That’s not to mention the hundreds of millions of dollars from gun and ammo excise taxes that go into conservation programs every year. Hunters are taxed at a pretty princely rate for their sport, which is not a bad thing when you consider fish and game are limited resources.
Though hunting is a common pursuit, it has undeniably fallen out of the mainstream. But this was not always the case. Many of the founders of the modern conservationist movement were hunters; Theodore Roosevelt and Stewart Udall come to mind. There was a time when hunting was simply a part of being an outdoorsman (or woman).
At this point in the fall, we’re just exiting the deer hunting season, which is definitely the most busy time as far as number of hunters in the woods. Bow or muzzleloader hunters still have some time left in the “late season” though, as do hunters seeking black bear using those implements. The longer season for hunting smaller game (squirrel, grouse, hares and the like) is open through the winter in most of the state.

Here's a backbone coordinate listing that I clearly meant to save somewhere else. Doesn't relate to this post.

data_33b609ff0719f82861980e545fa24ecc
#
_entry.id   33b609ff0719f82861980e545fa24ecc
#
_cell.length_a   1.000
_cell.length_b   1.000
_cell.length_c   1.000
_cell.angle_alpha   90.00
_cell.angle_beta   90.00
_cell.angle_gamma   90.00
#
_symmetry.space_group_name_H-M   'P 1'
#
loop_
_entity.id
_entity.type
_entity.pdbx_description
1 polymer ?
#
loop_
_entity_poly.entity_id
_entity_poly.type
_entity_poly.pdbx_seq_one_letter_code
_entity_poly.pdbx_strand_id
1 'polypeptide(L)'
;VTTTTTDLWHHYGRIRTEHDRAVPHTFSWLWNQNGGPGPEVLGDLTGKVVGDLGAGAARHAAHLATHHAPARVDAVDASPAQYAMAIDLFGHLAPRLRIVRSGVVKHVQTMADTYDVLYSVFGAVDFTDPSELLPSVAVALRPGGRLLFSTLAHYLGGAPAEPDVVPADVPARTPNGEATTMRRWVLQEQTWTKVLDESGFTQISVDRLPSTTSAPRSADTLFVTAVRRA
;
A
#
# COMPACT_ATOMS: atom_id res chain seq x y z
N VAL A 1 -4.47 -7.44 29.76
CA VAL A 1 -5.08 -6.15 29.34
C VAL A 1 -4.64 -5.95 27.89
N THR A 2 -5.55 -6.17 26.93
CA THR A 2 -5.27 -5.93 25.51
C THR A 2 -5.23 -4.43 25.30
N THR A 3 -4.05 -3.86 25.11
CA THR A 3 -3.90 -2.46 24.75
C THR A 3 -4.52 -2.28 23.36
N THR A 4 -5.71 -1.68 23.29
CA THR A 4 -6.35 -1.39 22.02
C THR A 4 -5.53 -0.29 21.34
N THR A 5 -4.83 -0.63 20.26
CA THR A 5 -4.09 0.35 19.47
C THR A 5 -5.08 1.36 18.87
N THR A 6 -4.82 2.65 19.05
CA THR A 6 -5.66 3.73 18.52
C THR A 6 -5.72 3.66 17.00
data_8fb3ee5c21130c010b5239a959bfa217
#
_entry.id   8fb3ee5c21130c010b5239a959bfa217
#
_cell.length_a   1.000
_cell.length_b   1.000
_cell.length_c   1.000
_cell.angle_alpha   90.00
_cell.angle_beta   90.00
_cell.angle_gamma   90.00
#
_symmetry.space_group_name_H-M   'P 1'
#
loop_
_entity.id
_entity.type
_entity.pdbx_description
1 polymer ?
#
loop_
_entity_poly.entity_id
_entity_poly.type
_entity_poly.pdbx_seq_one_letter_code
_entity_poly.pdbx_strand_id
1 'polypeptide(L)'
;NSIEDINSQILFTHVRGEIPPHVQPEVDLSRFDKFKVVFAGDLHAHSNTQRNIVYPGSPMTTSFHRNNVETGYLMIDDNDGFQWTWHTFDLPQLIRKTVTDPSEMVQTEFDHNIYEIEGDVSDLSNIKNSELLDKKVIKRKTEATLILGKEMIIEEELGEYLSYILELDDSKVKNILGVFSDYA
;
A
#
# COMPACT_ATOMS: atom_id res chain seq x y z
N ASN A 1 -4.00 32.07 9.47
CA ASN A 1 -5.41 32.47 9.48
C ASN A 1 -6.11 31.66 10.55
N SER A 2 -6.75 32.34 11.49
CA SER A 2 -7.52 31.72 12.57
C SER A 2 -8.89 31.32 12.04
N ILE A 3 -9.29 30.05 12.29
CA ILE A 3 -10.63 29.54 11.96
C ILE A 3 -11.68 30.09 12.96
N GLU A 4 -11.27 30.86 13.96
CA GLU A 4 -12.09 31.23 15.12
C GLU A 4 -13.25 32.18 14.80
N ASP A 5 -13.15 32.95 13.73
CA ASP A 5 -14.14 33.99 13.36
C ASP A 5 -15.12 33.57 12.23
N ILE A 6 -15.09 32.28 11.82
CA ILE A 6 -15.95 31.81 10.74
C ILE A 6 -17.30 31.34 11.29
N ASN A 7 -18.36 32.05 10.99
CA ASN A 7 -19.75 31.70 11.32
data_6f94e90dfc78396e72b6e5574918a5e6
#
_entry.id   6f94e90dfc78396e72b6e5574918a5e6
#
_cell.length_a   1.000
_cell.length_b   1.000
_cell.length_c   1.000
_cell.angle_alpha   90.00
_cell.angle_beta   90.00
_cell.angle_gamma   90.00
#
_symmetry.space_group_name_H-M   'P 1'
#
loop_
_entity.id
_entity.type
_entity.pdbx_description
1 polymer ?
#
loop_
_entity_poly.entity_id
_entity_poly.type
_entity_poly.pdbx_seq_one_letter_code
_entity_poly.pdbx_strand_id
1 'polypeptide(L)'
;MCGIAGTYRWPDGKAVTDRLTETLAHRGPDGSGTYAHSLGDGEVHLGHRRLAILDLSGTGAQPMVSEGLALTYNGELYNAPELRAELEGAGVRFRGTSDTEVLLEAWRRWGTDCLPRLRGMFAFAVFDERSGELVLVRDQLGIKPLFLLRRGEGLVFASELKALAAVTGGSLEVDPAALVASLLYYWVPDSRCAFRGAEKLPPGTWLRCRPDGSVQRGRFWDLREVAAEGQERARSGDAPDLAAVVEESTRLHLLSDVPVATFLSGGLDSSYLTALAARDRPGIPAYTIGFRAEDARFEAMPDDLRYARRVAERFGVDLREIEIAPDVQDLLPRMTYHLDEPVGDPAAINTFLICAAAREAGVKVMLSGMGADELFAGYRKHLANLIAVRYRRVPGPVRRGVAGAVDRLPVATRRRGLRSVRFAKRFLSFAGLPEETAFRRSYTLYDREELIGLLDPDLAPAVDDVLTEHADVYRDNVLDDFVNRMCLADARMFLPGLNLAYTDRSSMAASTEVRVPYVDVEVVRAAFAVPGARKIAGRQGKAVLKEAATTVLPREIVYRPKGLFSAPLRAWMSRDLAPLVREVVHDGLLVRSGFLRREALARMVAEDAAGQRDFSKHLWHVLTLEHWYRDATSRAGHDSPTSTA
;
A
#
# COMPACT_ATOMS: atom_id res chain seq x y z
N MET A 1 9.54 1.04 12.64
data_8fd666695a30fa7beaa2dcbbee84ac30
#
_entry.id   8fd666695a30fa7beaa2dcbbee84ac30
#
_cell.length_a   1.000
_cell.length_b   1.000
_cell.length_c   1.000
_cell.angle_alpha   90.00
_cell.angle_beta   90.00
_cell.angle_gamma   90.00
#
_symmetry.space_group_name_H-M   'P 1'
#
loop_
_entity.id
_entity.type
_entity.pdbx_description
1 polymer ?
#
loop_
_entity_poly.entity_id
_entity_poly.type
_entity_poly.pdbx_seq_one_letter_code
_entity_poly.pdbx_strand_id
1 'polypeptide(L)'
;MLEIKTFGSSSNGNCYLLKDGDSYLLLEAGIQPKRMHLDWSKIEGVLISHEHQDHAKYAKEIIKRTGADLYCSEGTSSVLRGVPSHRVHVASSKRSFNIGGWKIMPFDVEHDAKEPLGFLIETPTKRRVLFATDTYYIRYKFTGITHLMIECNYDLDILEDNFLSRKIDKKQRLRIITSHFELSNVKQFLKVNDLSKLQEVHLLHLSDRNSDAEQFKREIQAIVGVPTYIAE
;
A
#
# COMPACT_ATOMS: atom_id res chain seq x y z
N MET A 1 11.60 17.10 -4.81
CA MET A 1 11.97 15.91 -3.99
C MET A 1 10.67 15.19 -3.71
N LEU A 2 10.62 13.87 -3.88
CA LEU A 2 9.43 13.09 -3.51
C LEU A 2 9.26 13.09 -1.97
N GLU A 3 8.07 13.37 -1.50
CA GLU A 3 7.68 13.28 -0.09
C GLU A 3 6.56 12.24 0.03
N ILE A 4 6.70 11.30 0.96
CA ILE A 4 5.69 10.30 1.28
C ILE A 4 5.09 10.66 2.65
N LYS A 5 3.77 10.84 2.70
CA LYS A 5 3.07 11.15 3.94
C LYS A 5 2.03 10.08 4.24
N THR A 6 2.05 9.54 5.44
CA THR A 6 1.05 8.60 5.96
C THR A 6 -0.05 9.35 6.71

Just like the vast majority of hikers stick to the rules, most hunters are interested in following regulations and being kind to the wilderness. A few bad apples might seemingly spoil either barrel, but they can’t be considered representative of the sport as a whole. In general, those who relish outdoor pursuits are just as cordial as anyone else and generally quick to offer a helping hand. Just across the page, for example, you’ll read a Point of View column by Alan Via on his involvement in the local hiking scene.
So when next year’s hunting season does roll around, though, keep in mind not only the advice for safety in the woods (such as wearing hunter’s orange during hunting season, no matter your purpose for being in the wild) but be cognizant that hunters and hikers are two groups more alike than different.